“They represent people from the new administration at Rikuzentakata,” Inscore told the Outpost. “The new superintendent of schools is coming and, one of the things on Friday they want to do is visit the high school. They are also tourism and policy experts for the city. We have such a limited window with them because they’re flying out Sunday morning from Medford, so they’re leaving Saturday evening.”
Inscore stated that he hopes that the delegation will be able to visit Stout Grove and the Jedediah Smith Redwoods State Parks’ day-use area. However, what they’ll be doing apart from the festival is largely undecided.
“The plan is to have them stop in at the Cultural Center while the kids’ stuff is going on,” Inscore said. “They can walk through, see what’s going on, see the mural and by 10:15 (they’re) going to meet with the school and get an hour and a half with that.”
Since Kamome’s arrival, in addition to being featured on NBC Sports during the Olympic Games in Tokyo, two local businesses, SeaQuake and Rumiano Cheese, have created products celebrating the Sister City relationship, Howard said.
He said that there was a great celebration when two pallets of Kamome Ale arrived at Rikuzentakata during the COVID-19 pandemic.
Then there’s Rumiano Cheese Company’s Kamome Dry Jack cheese.
“It’s taking their dry jack and using the salt dehydrated from seawater from Hiroto Bay,” Howard said. “So now, Baird (Rumiano) made that into a fundraising exercise where the proceeds benefit the exchange of students.”
Howard stated that Kamome Dry Jack, other Crescent City products were displayed alongside Rikuzentakata at a San Francisco food fair hosted by the Consul General in Japan. He said that Kamome would not have made it to Del Norte County if it had.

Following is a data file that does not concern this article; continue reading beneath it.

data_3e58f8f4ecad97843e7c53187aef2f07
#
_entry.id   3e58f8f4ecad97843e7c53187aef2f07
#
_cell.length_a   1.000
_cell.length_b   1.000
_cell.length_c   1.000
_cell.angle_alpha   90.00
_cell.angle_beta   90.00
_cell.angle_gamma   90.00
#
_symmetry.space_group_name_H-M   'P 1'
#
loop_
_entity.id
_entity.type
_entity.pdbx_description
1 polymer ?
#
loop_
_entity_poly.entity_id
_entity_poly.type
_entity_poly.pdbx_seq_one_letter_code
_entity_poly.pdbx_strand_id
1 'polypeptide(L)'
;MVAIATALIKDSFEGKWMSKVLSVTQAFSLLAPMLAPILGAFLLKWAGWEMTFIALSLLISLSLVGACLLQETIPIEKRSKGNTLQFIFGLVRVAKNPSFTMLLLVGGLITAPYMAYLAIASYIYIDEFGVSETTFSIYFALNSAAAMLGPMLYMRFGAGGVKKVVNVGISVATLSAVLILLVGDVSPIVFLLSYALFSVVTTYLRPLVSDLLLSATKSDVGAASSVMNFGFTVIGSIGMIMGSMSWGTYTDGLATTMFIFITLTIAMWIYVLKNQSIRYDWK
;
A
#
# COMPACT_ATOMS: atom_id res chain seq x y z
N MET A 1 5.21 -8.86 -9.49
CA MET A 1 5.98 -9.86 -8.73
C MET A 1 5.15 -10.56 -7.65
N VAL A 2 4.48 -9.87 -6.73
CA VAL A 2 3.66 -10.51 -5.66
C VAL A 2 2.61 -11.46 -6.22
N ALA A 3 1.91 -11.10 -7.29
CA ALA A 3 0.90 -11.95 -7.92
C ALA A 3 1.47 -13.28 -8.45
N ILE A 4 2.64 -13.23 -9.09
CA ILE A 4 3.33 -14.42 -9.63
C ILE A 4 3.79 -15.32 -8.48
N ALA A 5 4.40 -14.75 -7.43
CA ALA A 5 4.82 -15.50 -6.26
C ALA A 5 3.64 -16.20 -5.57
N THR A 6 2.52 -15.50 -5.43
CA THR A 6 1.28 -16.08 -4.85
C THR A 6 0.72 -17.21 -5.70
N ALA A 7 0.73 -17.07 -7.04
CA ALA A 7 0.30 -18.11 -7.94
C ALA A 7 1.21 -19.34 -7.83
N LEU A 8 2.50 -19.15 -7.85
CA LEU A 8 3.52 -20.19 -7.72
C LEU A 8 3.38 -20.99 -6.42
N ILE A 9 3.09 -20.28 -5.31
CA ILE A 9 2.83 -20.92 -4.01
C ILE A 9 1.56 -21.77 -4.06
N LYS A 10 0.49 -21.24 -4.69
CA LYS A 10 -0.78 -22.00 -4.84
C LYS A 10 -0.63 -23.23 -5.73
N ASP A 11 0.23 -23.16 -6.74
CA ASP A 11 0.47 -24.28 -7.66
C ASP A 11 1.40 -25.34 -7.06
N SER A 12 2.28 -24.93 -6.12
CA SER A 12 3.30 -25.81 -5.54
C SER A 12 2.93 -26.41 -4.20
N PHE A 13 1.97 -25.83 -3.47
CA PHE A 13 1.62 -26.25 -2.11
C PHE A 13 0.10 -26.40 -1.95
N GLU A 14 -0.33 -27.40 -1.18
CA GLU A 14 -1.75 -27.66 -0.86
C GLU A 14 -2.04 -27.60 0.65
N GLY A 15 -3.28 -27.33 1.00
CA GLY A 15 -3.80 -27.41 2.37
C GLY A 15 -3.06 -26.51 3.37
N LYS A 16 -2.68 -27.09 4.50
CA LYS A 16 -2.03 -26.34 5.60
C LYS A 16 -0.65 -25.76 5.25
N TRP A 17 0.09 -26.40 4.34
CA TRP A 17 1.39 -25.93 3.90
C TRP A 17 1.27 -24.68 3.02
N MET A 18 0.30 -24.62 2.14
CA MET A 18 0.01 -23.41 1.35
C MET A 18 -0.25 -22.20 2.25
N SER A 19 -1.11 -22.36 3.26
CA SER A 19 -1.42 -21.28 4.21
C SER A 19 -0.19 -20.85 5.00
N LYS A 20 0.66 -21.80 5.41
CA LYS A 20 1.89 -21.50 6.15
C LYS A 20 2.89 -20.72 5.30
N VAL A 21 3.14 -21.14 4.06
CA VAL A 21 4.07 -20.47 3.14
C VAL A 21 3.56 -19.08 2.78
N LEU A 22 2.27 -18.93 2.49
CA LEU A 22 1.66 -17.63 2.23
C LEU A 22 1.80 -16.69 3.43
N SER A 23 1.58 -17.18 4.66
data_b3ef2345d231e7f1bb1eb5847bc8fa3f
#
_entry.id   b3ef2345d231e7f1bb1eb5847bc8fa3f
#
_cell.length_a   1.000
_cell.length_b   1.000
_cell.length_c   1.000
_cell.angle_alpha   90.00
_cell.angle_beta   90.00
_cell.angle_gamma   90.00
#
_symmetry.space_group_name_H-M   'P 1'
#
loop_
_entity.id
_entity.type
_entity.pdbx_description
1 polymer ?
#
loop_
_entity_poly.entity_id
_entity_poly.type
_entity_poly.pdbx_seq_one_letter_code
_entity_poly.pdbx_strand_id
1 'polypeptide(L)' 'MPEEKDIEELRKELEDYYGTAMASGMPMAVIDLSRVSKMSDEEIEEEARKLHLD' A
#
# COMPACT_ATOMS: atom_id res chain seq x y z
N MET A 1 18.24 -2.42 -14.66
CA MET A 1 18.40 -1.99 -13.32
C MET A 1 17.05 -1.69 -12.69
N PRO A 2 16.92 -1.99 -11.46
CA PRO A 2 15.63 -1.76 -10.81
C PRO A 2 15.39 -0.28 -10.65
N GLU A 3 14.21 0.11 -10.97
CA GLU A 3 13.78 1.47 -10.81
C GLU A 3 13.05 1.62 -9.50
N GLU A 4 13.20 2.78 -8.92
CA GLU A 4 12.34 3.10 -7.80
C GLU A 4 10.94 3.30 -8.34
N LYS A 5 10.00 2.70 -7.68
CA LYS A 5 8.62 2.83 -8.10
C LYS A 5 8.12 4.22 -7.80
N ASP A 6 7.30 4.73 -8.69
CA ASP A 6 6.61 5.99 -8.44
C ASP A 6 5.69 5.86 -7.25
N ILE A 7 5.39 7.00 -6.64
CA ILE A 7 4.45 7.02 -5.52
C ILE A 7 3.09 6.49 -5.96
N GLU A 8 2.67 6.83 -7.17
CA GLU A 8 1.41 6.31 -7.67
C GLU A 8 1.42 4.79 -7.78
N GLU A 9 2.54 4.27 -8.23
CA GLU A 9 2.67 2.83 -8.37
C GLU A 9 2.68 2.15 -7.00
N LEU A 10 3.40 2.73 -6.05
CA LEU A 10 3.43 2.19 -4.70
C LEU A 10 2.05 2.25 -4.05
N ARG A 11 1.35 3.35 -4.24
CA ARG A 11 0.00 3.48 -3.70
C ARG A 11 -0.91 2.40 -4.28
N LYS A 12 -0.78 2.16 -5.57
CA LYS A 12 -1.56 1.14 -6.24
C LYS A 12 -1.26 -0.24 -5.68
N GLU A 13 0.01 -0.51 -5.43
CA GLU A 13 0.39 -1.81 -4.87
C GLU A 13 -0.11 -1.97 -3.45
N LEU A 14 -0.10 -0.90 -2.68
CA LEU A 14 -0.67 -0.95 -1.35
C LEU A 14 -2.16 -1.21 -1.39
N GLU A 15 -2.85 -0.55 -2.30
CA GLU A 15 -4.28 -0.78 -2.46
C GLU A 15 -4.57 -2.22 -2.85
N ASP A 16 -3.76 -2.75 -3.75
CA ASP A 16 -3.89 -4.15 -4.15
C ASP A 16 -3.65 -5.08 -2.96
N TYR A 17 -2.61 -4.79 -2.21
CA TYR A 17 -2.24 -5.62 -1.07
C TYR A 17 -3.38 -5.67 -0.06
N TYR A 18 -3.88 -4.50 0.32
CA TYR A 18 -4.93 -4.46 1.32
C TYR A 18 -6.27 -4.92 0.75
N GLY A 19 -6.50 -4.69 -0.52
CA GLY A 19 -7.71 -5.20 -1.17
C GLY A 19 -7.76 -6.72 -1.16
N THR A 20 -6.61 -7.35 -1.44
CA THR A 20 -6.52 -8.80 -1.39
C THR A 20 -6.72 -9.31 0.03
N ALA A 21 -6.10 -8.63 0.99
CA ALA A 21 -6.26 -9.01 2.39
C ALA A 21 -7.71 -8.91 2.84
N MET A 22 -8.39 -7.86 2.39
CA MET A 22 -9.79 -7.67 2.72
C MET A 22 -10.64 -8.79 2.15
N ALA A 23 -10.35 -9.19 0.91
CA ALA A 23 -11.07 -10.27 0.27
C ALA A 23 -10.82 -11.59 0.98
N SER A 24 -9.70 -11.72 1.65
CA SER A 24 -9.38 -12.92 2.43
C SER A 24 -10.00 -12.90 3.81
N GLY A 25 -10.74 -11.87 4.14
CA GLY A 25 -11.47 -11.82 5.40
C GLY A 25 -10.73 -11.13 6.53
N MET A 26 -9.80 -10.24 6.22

Howard stated that both communities have rekindled their relationships after COVID. Kiyoshi Murakami, Rikuzentakata’s senior executive, was instrumental in creating a delegation to attend the celebration in Crescent City. Howard expressed his desire to repay the favor in June.
“I’m hoping to find a large delegation to go over with us and really start having conversations again about the meaning of Sister Cities,” he told the Outpost. “For them, the government to government relationships are extremely important and they have a brand new mayor who was just elected…. I think the importance of having a conversation with the mayor as soon as possible with a delegation from the community to show our interest is important.”
Howard and Inscore have been involved in the Sister City efforts from the beginning. To keep that relationship alive, it is important to find new ideas and drivers.
Steven stated that Kamome Foundation could be one of the ways this happens, especially after a donation from Donna Sund and Kevin Caldwell.
Inscore suggested that keeping the festival an annual event could be a way to continue this relationship.
“We need some people who can bring some new life and some new ideas and say, ‘Hey, this is what this story means to me,’” he said. “Sometimes you need to be willing to pass the torch and let people do things in a different way for it to have the longevity it needs.”